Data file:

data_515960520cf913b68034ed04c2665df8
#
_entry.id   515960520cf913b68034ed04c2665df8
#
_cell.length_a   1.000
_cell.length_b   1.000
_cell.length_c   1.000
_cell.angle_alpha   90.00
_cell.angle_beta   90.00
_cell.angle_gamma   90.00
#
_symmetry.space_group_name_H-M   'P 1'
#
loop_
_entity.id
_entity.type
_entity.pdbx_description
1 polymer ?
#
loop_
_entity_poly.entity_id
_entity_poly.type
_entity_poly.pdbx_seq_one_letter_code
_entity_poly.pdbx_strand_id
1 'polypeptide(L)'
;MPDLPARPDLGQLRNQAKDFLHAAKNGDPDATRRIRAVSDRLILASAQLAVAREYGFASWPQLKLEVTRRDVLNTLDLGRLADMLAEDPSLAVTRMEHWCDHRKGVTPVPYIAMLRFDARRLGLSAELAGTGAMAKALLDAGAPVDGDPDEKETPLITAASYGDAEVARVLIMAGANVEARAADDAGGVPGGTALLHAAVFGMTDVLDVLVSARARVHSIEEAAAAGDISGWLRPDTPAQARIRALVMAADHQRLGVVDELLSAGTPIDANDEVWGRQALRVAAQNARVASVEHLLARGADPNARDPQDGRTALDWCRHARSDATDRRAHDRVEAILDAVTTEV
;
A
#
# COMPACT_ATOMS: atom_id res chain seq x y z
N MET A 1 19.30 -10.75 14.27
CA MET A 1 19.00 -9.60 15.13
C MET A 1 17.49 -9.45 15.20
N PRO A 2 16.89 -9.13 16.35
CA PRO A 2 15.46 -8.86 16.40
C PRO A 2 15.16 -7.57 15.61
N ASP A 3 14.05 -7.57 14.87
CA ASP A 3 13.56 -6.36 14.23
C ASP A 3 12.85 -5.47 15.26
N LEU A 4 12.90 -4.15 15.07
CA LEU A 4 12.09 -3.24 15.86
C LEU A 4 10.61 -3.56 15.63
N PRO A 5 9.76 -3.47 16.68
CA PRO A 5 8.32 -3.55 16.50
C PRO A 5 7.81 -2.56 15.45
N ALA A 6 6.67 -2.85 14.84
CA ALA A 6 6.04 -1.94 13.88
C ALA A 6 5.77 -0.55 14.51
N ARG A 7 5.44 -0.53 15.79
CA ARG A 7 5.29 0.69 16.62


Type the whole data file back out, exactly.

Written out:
data_515960520cf913b68034ed04c2665df8
#
_entry.id   515960520cf913b68034ed04c2665df8
#
_cell.length_a   1.000
_cell.length_b   1.000
_cell.length_c   1.000
_cell.angle_alpha   90.00
_cell.angle_beta   90.00
_cell.angle_gamma   90.00
#
_symmetry.space_group_name_H-M   'P 1'
#
loop_
_entity.id
_entity.type
_entity.pdbx_description
1 polymer ?
#
loop_
_entity_poly.entity_id
_entity_poly.type
_entity_poly.pdbx_seq_one_letter_code
_entity_poly.pdbx_strand_id
1 'polypeptide(L)'
;MPDLPARPDLGQLRNQAKDFLHAAKNGDPDATRRIRAVSDRLILASAQLAVAREYGFASWPQLKLEVTRRDVLNTLDLGRLADMLAEDPSLAVTRMEHWCDHRKGVTPVPYIAMLRFDARRLGLSAELAGTGAMAKALLDAGAPVDGDPDEKETPLITAASYGDAEVARVLIMAGANVEARAADDAGGVPGGTALLHAAVFGMTDVLDVLVSARARVHSIEEAAAAGDISGWLRPDTPAQARIRALVMAADHQRLGVVDELLSAGTPIDANDEVWGRQALRVAAQNARVASVEHLLARGADPNARDPQDGRTALDWCRHARSDATDRRAHDRVEAILDAVTTEV
;
A
#
# COMPACT_ATOMS: atom_id res chain seq x y z
N MET A 1 19.30 -10.75 14.27
CA MET A 1 19.00 -9.60 15.13
C MET A 1 17.49 -9.45 15.20
N PRO A 2 16.89 -9.13 16.35
CA PRO A 2 15.46 -8.86 16.40
C PRO A 2 15.16 -7.57 15.61
N ASP A 3 14.05 -7.57 14.87
CA ASP A 3 13.56 -6.36 14.23
C ASP A 3 12.85 -5.47 15.26
N LEU A 4 12.90 -4.15 15.07
CA LEU A 4 12.09 -3.24 15.86
C LEU A 4 10.61 -3.56 15.63
N PRO A 5 9.76 -3.47 16.68
CA PRO A 5 8.32 -3.55 16.50
C PRO A 5 7.81 -2.56 15.45
N ALA A 6 6.67 -2.85 14.84
CA ALA A 6 6.04 -1.94 13.88
C ALA A 6 5.77 -0.55 14.51
N ARG A 7 5.44 -0.53 15.79
CA ARG A 7 5.29 0.69 16.62